Saddlebacks are Back!

Saddleback, picture taken by Gretchen Schmidl
Saddleback, picture taken by Gretchen Schmidl

Watch out for the invasion of the body snatchers! – no really it is just saddleback caterpillars, Sibine stimulea.  I have noticed them in my yard this year and I would rather be stung by a bee than stung by this nasty caterpillar. They look like ugly bizarre clowns or a Scotty dog in a green t-shirt!

Saddleback Caterpillar
Saddleback Caterpillar (Photo credit: cotinis)

Also known as “pack-saddles”, these caterpillars are very distinctive looking, and are the larvae stage of a brown moth native to eastern North America. They appear at the end of the summer gobbling up as much greenery as possible prior to pupating into a moth.

Non-descriptive brown moth
Non-descriptive brown moth
Saddleback Caterpillar
Saddleback Caterpillar (Photo credit: noramunro)

Saddlebacks feed on a large variety of plant material and usually are found on the underside of foliage and thus are easy to miss when  you are pruning or weeding underneath greenery. My particular caterpillars were feeding on the underside of a weeping beech and I was crawling underneath the tree to prune it.  I felt an intense burning sensation and flinched back, but they had already stung me. The caterpillars have fleshy horns on either end bearing urticating hairs(irritating bristles) that secrete venom.  These are hollow quill-like hairs that have poisonous sacs at the base of them which can excrete a poisonous punch.The venom causes a very painful swelling and can cause nausea and a rash that can last for days.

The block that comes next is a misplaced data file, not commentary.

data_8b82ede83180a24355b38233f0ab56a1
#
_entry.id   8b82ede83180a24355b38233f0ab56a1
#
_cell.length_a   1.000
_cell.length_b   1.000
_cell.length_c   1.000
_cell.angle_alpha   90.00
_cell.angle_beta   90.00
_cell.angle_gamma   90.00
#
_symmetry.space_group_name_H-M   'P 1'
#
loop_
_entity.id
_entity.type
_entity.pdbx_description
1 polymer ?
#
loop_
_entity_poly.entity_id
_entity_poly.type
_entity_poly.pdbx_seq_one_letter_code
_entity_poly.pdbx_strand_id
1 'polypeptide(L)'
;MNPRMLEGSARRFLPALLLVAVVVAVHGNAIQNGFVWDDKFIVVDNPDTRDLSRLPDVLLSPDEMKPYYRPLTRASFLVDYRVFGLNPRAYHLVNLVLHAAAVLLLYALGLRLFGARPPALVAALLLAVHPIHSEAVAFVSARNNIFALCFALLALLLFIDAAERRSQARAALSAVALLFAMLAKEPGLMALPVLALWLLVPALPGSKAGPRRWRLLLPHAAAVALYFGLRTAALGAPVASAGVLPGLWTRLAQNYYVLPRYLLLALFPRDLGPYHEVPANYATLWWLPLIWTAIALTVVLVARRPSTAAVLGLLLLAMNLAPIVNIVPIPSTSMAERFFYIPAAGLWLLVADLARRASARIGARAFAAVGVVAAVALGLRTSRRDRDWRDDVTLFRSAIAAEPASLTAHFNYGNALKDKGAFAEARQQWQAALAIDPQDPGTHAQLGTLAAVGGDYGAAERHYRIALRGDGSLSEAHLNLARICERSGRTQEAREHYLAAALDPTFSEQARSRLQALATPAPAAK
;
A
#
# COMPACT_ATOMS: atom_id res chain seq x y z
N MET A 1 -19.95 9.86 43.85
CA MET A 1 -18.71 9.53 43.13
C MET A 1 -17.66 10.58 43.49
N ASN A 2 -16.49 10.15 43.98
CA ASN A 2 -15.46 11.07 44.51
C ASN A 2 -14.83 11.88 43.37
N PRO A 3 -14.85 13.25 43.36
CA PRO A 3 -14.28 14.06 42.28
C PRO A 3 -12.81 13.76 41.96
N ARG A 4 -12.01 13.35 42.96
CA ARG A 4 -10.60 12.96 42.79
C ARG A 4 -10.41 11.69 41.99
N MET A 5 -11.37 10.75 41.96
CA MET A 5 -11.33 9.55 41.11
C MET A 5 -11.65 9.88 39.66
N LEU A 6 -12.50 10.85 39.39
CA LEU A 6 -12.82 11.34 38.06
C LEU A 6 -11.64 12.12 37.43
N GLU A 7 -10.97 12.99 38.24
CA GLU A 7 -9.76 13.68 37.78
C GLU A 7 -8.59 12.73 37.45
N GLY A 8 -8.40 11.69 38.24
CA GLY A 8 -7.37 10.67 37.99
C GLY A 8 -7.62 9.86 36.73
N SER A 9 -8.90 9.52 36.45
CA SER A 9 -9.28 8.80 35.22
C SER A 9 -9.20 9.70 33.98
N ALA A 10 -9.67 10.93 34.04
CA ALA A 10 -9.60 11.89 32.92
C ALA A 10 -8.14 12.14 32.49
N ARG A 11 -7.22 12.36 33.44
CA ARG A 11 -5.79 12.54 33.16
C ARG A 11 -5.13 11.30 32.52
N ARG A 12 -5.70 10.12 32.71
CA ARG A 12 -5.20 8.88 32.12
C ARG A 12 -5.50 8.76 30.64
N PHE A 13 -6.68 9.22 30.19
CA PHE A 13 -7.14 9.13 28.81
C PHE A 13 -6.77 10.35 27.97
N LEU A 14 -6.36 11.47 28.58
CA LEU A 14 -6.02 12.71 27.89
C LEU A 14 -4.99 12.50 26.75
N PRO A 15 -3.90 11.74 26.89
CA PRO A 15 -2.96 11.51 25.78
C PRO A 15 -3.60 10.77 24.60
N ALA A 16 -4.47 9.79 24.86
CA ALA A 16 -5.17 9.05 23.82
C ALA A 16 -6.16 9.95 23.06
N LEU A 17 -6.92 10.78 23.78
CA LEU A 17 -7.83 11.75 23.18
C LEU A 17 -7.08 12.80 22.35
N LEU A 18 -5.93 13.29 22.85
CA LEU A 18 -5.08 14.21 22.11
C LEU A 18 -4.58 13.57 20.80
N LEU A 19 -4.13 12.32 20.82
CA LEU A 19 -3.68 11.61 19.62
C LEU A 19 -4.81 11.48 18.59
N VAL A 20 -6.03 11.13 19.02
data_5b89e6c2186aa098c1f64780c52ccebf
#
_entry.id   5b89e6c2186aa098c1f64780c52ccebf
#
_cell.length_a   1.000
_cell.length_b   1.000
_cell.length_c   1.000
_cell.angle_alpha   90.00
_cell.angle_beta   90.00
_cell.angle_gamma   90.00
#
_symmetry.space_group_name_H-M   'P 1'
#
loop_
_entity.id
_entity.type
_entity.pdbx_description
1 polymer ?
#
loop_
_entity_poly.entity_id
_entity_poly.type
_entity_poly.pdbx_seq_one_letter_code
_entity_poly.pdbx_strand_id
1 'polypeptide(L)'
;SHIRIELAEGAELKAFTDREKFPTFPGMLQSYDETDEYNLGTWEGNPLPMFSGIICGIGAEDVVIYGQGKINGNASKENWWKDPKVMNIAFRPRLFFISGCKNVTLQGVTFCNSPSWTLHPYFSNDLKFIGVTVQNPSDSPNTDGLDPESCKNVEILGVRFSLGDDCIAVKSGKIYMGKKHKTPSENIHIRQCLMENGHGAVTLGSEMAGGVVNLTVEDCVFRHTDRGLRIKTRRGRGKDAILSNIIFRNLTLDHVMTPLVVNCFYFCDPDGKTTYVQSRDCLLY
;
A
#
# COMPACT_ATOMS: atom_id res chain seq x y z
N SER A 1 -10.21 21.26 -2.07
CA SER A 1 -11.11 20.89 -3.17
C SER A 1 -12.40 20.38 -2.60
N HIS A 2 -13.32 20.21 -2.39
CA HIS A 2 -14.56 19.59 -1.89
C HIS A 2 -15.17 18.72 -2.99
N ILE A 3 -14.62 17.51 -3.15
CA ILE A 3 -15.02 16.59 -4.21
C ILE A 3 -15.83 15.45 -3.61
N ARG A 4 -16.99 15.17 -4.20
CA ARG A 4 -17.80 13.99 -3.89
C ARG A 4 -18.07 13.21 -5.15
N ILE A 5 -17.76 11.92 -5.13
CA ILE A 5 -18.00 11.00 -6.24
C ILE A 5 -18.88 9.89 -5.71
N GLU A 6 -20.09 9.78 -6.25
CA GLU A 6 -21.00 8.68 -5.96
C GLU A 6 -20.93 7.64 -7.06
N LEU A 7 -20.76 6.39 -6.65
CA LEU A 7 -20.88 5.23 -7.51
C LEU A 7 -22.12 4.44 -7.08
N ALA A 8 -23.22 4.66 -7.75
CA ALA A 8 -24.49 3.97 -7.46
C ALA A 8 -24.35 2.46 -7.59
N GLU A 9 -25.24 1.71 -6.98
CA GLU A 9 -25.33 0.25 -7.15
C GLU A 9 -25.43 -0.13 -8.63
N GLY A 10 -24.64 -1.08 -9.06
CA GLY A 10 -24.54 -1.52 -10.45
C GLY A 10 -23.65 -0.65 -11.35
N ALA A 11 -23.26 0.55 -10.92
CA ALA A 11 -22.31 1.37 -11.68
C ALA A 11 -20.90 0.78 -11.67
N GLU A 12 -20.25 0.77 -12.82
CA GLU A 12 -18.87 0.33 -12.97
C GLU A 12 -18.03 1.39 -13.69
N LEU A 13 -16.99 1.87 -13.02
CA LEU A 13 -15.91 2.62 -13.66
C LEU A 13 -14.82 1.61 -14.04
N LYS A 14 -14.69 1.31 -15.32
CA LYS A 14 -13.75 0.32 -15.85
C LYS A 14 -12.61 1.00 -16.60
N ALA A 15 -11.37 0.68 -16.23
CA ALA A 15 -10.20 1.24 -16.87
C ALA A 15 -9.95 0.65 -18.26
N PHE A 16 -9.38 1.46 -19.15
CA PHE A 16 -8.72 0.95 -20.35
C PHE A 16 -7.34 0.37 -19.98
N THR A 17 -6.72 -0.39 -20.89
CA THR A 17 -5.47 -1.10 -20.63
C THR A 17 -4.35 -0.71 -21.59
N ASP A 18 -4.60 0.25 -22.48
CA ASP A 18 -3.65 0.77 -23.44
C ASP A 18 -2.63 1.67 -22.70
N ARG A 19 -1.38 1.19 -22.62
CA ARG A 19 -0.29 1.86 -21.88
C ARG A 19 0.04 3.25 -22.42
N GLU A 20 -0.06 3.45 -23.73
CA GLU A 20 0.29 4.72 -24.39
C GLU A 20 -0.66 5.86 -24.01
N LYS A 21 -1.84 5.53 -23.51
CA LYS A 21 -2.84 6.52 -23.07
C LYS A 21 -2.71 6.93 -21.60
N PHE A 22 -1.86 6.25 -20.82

Looks cute, doesn’t it? Photo by Gretchen Schmidl

The best remedy for the stinging and swelling is the application of ice.  Also, if you use some sticky tape to remove the barbs immediately, you can reduce the amount of poison that is excreted. If you are very allergic to stings, it is best to use an epi pen for a bad reaction. I always see these caterpillars in groups of 2 or 3, so you are likely to be stung by several at once. It just gives me shivers to think about it!

Acharia stimulea Clemens, 1960 Common Name: sa...
Acharia stimulea Clemens, 1960 Common Name: saddleback caterpillar Photographer: Robert L. Anderson, USDA Forest Service, United States Descriptor: Larva(e) Description: urticating hairs Image taken in: United States (Photo credit: Wikipedia)

9 Replies to “Saddlebacks are Back!”

  1. Great report & excellent pictures. I got stung by a caterpillar eating our weeping willow tree once. It felt just like an electric shock! And it hurt for hours afterwards, so I didn’t let my kids in the back yard for a month. Wanted to make sure they had done their thing and all moved on!

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